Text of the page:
Claiming Our Spiritual Freedom
The laws of the Torah are rooted in the exodus from Egypt. The event justifies God’s claim on Israel’s fealty. Redemption brings with it a social contract. The linkage is affirmed often by relating a set of legal injunctions with the historical assertion that it was God who freed Israel from bondage. The Ten Commandments are resoundingly introduced with the declaration that “I the Lord am your God who brought you out of the land of Egypt, the house of bondage” (Exodus 20:2).
We met the same validation in last week’s parashah where a lofty code of personal conduct incumbent on every Israelite culminates by invoking the exodus: “I the Lord am your God who freed you from the land of Egypt. You shall faithfully observe all My laws and all My rules: I am the Lord” (Leviticus 19: 36b-37). And so too in our parashah, the opening legal corpus which sets cultic standards for the priests who serve in the shrine closes by joining law to narrative: “You shall faithfully observe My commandments: I am the Lord. You shall not profane My holy name, that I may be sanctified in the midst of the Israelite people – I the Lord who sanctify you, I who brought you out of the land of Egypt to be your God, I the Lord” (22:31-33).
The recurring linkage caught the imagination of the medieval mystics and gave rise to an inspired display of biblical exegesis. The literary setting is the circle of disciples around the master of Kabbalah, Rabbi Shimon ben Yochai. The youngest in the group, Rabbi Yose, turns to him gravely. “I have a question that troubles me deeply, but I fear to ask it, for I might well be punished if I do. Yet if I don’t, it will continue to haunt me.” Rabbi Shimon granted him permission. Whereupon, Rabbi Yose asked why God felt obliged to remind Israel repeatedly that it was God who had extricated it from Egypt? Had God not promised Abraham to do precisely that? “Know well that your offspring shall be strangers in a land not theirs, and they shall be enslaved and oppressed four hundred years; but I will execute judgment on the nation they shall serve, and in the end they shall go free with great wealth.” (Genesis 15:13-14). So what is the point, asked Rabbi Yose, of affirming what we already know? God was bound to fulfill what God had avowed to Abraham.
Rabbi Shimon replied that what God had promised was only to redeem Israel from its physical, but not its spiritual, subjugation. “Indeed, in Egypt Israel had strayed into idolatry and become thoroughly defiled, sinking through forty-nine gates of pollution. But the Holy One also freed them from their subjugation to these powers and guided them through forty-nine gates of wisdom. To Abraham, God had stipulated only to take them out of Egypt. But in truth God actually rendered them an act of pure goodness and loving kindness. And that is why we find in the Torah mention of the exodus from Egypt exactly fifty times, to show the world the grace that God had showered on Israel. Moreover, beginning with the second day of Passover we count not only seven weeks but also forty-nine days to commemorate Israel’s passage from impurity to purity” (Zohar Hadash,Yitro, at beginning).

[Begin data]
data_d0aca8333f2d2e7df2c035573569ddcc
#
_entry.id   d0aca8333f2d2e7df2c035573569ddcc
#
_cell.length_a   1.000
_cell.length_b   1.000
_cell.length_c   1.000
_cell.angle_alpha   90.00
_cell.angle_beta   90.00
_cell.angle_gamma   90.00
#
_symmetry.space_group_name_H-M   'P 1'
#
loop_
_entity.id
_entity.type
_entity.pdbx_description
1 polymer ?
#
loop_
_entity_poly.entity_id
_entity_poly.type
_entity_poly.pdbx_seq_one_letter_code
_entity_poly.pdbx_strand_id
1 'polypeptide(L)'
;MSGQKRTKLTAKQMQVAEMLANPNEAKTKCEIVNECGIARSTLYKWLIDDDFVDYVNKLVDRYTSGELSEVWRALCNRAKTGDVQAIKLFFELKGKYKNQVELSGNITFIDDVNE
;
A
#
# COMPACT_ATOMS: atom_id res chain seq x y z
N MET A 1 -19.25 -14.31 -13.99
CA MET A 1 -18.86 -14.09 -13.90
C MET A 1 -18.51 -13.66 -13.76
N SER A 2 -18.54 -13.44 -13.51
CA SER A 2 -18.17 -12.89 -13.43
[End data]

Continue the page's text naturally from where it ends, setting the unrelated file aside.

The first thing to notice about this deft and deep sample of mystical midrash is that it posits a decidedly negative view of our ancestors in Egypt. From the Haggadah, we are accustomed to think of them as entirely virtuous. They went to Egypt under duress, had no intention of staying, and as their numbers grew, kept their identity. But the Zohar, building on Ezekiel (chap. 20) and other midrashim (see Rashi on Exodus 10:20 and 13:19), thought otherwise. Physical degradation eroded the defenses of the spirit and Israel soon found itself mired in the abominations of Egypt. Redemption came by virtue of God’s grace rather than Israel’s worthiness. The motif suggests a Christian provenance. According to Augustine, if gratia (grace) is not given gratis, it simply isn’t gratia. Israel’s waywardness had stripped it of all merit. At work in the exodus is not so much the remembrance of divine obligation as an outpouring of divine grace freely given. Thus the oft-repeated proclamation of God as author of the exodus, is meant to stress the unappreciated glory of God’s unmerited love.
Second, the Zohar’s reconceptualization transmutes a single event into a gradual process. Redemption did not turn slaves into saints. That is why, says the Zohar elsewhere, we do not recite a fullHallel for the last six days of Passover, to symbolize the unfinished state of the emancipation process (Zohar, Emor, 97a). Physical freedom is not the same as spiritual purity. The revelation at Mount Sinai had to await Israel’s ascent through forty-nine gates of wisdom, and only then was it ready to enter a covenant with God that would imbue freedom with holiness.
Finally, our midrash invests the ritual of counting the omer with ultimate significance. Myth has the capacity to invigorate and elevate religious praxis. To link Shavu’ot with Passover and revelation to redemption, enables us to scale the heights our ancestors once scaled in their ascent toward spiritual perfection. Each day of the omer reminds us that meaningfulness does not come with material well being. As we blend past and present in an unadorned ritual of enumeration, we mount yet another effort to reach for wholeness in our lives.
The publication and distribution of Dr. Schorsch’s commentary on Parashat Emor are made possible by a generous grant from Rita Dee and Harold (z”l) Hassenfeld.